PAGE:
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Nutritional Values and Health Benefits of Pinto Beans!

Pinto beans are a low-cost, high-nutrition legume that can be used in soups, stews, and rice dishes. They’re a prominent ingredient in Mexican cooking. Pinto beans are an easy and wise addition to your diet because they are high in plant protein, fiber, and antioxidants.

Nutritional Values of Pinto Beans

The USDA provides the following nutritional information for one cup (172g) of cooked pinto beans with no added salt or fat.

  • 245 calories
  • 1 gram of fat
  • 2 milligrams sodium
  • 45g carbohydrate
  • 15 g of fiber
  • 0 g of sugar
  • 15 g protein


Pinto beans are high in complex carbs, which are good for you. A single dish of pinto beans has roughly 30 grams of starch. Carbohydrates in the form of starch provide fast energy to the body.

Pinto beans are also a high-fiber food (15 grams per cup). Fiber aids in blood sugar stabilization, satiety, and digestive health. Pinto beans have a natural sugar content of less than 1 gram.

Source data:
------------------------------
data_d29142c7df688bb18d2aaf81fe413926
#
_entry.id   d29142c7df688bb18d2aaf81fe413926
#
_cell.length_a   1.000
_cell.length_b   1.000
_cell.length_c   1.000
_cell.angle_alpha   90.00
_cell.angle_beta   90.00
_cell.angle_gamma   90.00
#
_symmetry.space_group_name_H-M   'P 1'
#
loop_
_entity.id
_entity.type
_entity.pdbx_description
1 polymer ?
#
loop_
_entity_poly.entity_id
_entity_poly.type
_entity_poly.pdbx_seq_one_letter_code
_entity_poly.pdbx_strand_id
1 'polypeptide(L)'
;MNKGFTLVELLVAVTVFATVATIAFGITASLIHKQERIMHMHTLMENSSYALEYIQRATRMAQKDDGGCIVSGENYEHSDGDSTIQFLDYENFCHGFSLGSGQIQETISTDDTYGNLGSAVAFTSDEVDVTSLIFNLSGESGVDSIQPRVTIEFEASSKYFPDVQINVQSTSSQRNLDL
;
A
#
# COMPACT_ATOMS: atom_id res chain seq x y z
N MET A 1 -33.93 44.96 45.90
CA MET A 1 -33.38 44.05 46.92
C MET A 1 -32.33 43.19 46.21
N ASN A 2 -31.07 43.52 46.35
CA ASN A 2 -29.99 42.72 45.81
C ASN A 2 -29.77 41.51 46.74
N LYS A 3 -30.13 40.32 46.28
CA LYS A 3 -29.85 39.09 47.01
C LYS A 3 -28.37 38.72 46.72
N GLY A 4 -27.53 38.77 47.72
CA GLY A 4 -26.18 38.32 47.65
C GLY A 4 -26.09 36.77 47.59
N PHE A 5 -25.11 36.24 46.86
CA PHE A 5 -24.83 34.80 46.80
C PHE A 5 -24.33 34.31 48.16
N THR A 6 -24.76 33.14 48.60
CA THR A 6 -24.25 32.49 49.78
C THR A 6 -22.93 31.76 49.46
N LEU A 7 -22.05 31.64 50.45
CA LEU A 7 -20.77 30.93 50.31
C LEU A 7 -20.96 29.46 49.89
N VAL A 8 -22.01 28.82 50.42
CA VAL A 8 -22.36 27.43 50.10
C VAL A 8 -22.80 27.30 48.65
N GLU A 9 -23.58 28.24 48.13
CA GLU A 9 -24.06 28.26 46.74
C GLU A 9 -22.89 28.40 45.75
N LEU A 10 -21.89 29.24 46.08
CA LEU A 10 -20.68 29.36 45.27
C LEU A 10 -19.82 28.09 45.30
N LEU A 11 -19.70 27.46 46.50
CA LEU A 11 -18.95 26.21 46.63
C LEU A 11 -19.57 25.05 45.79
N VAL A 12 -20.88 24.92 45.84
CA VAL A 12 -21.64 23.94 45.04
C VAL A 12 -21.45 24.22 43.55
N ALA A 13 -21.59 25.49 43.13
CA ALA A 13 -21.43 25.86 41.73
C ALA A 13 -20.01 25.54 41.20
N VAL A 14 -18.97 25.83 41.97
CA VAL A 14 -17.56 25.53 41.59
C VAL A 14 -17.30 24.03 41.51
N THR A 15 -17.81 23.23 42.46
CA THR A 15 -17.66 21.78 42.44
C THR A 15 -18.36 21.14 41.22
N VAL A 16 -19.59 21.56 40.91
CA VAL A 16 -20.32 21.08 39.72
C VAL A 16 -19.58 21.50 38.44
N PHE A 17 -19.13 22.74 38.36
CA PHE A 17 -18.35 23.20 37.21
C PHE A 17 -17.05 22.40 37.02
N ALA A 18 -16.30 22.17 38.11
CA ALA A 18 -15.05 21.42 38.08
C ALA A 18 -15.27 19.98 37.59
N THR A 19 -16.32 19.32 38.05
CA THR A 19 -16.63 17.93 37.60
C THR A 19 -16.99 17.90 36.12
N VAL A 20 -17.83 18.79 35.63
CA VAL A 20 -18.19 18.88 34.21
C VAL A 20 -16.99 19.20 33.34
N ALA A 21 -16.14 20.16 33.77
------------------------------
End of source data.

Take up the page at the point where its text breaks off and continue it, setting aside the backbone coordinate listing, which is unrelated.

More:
Pinto beans have a GI of around 39; meals with a GI of 55 or below are considered low glycemic. 150 grams (3/4 cup) of pinto beans have a glycemic load of only 10. When calculating a food’s influence on blood sugar, the glycemic load factor in the serving size of the food. Blood glucose response is assumed to be unaffected by a glycemic load of less than 10.


Pinto beans have only 1 gram of fat, making them a naturally low-fat food. While some nutritionists advise against eating processed, low-fat foods to lose weight or maintain a healthy weight, foods like pinto beans, which naturally contain good nutrients and little to no fat, are a wise addition to any diet. 3